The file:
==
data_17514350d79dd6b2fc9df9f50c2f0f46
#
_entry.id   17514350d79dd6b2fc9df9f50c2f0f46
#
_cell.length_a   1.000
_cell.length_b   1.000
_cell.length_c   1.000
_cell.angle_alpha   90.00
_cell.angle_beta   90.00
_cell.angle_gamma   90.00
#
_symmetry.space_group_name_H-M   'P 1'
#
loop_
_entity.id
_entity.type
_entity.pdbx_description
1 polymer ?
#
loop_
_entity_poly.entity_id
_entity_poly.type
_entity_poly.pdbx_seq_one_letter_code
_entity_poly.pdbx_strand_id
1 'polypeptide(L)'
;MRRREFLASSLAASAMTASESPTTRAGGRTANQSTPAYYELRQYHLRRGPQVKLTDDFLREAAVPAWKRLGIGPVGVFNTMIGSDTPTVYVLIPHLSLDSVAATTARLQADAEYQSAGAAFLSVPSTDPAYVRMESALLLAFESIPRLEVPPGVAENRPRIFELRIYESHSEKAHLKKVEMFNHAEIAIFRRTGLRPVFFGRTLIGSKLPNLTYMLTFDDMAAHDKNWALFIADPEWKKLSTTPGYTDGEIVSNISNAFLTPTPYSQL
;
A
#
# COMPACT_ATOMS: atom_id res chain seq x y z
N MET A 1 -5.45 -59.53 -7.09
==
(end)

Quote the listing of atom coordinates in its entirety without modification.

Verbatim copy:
data_17514350d79dd6b2fc9df9f50c2f0f46
#
_entry.id   17514350d79dd6b2fc9df9f50c2f0f46
#
_cell.length_a   1.000
_cell.length_b   1.000
_cell.length_c   1.000
_cell.angle_alpha   90.00
_cell.angle_beta   90.00
_cell.angle_gamma   90.00
#
_symmetry.space_group_name_H-M   'P 1'
#
loop_
_entity.id
_entity.type
_entity.pdbx_description
1 polymer ?
#
loop_
_entity_poly.entity_id
_entity_poly.type
_entity_poly.pdbx_seq_one_letter_code
_entity_poly.pdbx_strand_id
1 'polypeptide(L)'
;MRRREFLASSLAASAMTASESPTTRAGGRTANQSTPAYYELRQYHLRRGPQVKLTDDFLREAAVPAWKRLGIGPVGVFNTMIGSDTPTVYVLIPHLSLDSVAATTARLQADAEYQSAGAAFLSVPSTDPAYVRMESALLLAFESIPRLEVPPGVAENRPRIFELRIYESHSEKAHLKKVEMFNHAEIAIFRRTGLRPVFFGRTLIGSKLPNLTYMLTFDDMAAHDKNWALFIADPEWKKLSTTPGYTDGEIVSNISNAFLTPTPYSQL
;
A
#
# COMPACT_ATOMS: atom_id res chain seq x y z
N MET A 1 -5.45 -59.53 -7.09